In this article, CoreLogic Head of Research Eliza Owen analyses why Brisbane has surpassed Melbourne in the median dwelling value ranks.
Brisbane homes have seen extraordinary capital growth in the past few years, rising 50.2% since the onset of the pandemic in March 2020. The city’s appeal amid an increase in remote work helped fuel strong population growth, increasing housing demand, driving down supply and making it a seller’s market.
At the end of last year, Brisbane reached a new milestone. The city now has the third-highest median dwelling value among the capitals, behind Sydney and Canberra. In December, the Greater Brisbane median dwelling value was $787,000, surpassing Melbourne’s median value for the first time since July 2009 by around $7,000 (Figure 1).
Figure 1. Median dwelling value time series - Greater Capital Cities
Figure 2a. Median value, December 2023
Figure 2b. Houses and units as a portion of total dwelling stock, December 2023
So why has Brisbane surpassed Melbourne in the median dwelling value ranks?
Composition of housing stock
Despite recording a higher median dwelling value, Brisbane’s median house and unit values are still -$72,000 and -$49,000 below Melbourne’s medians respectively (Figure 2a). The reason for this is that Melbourne has a higher share of units as a portion of the dwelling market. CoreLogic estimates that units comprise 33.8% of Melbourne dwellings, compared to 25.6% of homes across Brisbane (Figure 2b). Because units are generally lower value than detached houses, a higher portion of units brings down the median dwelling across all houses and units.
In the near term, this compositional difference might rebalance a little. The latest building activity data from the ABS showed that as of June last year, there were 1.4 units under construction for every house in Victoria, compared to 1.6 units for every house across Queensland. This implies there could be a slightly higher concentration of unit stock to come across Brisbane.
Brisbane booms against mild Melbourne upswing
Since the onset of the pandemic in March 2020, Brisbane dwelling values rose 50.2% through to the end of last year. Over the same period Melbourne values rose just 11.0% (Figure 3), which was the weakest increase of any capital city market.
This disparity in growth has seen Brisbane’s median dwelling value rise from -$187,000 below Melbourne’s median in March 2020, to $7,000 higher in December last year.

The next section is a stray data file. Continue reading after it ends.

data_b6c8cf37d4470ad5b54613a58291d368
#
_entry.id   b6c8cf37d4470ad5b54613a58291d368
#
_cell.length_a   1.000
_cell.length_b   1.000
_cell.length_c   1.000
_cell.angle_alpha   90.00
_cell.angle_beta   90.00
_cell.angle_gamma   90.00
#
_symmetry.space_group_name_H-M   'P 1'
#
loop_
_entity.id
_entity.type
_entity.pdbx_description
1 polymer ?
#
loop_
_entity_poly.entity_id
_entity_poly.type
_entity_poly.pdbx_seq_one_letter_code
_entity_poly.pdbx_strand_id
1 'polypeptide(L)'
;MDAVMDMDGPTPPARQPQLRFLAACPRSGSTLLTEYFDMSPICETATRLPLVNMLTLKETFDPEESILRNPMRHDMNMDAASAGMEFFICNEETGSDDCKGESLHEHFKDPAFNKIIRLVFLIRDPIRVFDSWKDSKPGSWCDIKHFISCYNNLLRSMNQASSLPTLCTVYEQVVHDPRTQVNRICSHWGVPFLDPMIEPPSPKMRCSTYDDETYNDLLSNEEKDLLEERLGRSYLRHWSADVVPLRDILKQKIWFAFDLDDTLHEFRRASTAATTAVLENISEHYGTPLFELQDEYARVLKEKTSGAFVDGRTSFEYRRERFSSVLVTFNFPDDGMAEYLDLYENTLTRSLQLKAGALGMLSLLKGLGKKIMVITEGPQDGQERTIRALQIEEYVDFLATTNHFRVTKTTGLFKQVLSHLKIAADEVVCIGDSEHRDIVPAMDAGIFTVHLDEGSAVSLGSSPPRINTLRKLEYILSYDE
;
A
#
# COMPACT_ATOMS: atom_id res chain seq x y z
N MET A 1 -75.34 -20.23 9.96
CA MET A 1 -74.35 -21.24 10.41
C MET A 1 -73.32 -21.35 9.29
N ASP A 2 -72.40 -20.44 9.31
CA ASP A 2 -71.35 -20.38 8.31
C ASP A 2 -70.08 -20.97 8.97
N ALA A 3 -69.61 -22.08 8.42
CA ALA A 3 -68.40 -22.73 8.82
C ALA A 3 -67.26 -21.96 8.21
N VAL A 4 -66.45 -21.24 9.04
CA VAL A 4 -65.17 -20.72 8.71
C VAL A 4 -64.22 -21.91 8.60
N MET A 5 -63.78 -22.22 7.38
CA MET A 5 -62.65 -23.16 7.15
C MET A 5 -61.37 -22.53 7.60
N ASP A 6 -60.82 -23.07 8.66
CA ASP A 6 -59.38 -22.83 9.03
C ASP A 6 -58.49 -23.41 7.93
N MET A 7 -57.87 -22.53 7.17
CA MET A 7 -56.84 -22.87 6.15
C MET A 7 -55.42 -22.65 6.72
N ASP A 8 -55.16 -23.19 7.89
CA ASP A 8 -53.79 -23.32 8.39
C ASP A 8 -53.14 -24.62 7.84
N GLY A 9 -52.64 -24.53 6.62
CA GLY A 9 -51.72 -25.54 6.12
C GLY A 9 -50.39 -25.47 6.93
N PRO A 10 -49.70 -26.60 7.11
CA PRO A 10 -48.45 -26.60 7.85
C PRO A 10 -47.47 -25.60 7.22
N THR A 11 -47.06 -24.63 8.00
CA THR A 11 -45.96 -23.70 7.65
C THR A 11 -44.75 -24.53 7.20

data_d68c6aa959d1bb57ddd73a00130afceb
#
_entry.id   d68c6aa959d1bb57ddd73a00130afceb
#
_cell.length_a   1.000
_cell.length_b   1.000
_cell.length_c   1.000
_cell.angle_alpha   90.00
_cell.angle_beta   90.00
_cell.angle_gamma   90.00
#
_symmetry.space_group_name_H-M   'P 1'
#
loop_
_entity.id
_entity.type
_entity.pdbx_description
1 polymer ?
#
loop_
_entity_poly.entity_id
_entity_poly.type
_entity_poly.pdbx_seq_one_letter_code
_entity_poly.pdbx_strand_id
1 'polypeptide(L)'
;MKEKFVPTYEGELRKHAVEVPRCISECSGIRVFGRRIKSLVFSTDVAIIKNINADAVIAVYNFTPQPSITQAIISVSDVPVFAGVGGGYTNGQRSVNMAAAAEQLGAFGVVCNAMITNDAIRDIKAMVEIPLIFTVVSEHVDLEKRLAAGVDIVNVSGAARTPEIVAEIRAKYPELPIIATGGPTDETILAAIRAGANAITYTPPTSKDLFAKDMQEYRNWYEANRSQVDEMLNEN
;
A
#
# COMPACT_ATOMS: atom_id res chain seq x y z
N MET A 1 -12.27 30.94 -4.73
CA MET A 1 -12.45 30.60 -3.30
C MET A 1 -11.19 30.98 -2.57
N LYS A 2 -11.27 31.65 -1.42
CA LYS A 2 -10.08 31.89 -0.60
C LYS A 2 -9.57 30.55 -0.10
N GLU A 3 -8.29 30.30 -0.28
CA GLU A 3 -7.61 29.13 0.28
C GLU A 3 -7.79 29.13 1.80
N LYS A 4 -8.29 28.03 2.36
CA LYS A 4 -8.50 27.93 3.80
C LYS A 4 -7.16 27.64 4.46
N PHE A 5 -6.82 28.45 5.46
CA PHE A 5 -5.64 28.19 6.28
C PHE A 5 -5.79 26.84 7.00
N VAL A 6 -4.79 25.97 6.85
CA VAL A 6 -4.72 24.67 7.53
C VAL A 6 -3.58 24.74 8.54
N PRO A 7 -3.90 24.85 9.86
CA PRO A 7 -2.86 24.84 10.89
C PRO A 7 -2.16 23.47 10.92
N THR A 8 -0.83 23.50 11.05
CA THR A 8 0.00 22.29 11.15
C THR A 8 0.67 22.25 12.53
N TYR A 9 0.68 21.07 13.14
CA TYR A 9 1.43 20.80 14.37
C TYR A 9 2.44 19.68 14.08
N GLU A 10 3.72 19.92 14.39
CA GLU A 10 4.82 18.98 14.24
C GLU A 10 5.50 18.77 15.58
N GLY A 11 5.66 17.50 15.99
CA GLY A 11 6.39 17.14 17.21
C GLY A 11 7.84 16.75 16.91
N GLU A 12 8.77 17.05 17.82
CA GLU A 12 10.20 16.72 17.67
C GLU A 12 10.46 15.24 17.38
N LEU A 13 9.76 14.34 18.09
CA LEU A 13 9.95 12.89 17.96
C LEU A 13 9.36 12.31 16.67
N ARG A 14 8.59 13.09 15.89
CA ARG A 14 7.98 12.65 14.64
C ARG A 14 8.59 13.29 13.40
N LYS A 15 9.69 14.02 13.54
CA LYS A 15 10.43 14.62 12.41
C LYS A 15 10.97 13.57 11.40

The reason for such varied capital growth outcomes may be partly due to lifestyle factors, where the appeal of South East Queensland rose through the pandemic. The normalisation of remote work for many professionals made interstate migration to Queensland more feasible, while Melbourne’s extended lockdowns from March 2020 through to October 2021 may have prompted people to leave the city.
This is reflected in ABS migration data, which shows net interstate migration to Queensland hit a record high of 51,500 in the year to March 2022. In the same period, net interstate migration to Victoria was -20,000. Net internal migration to Victoria bottomed out at a loss of -35,600 people in the year to June 2021, and was still negative as of June last year. Value falls across Melbourne were also exacerbated by the loss of overseas migration through COVID, but net overseas migration turned positive in 2022. These trends can be seen in Figure 4, which shows rolling annual interstate and overseas migration by state.
While the most recent migration data is only available at a state-wide level, regional population data from the ABS showed that over the year to June 2022, Brisbane’s population grew by 2.3%, more than double the rate across Melbourne (1.1%). Overall, Melbourne still had a higher estimated resident population at 5,031,000, compared to 2,628,000 across Brisbane.
Figure 3. Cumulative growth in dwelling market value since March 2020
4a. Annual net interstate migration
4b. Annual net overseas migration
Outlook for market rankings
Brisbane was not the only city to ‘shift ranks’ in December, with the median dwelling value in Perth inching above the median Hobart dwelling value in the month. Adelaide also surpassed the Hobart median earlier in 2023, making Hobart the second-lowest median across the capitals.
However, these new rankings may be tested in the months ahead. Brisbane remains a seller’s market, but the pace of monthly growth in values has eased slightly, from 1.5% in October 2023 to 1.0% in December. As home values in the city continue to rise, there is less claim to Brisbane being relatively affordable, and some prospective interstate movers may decide to remain in their city. Recent weeks have also demonstrated there is some added risk to pockets of the Brisbane property market from extreme weather and flooding, which could impact demand in the near term.
Overall, the data reinforces the substantial impact that the pandemic has had on housing preferences, and shifting market dynamics.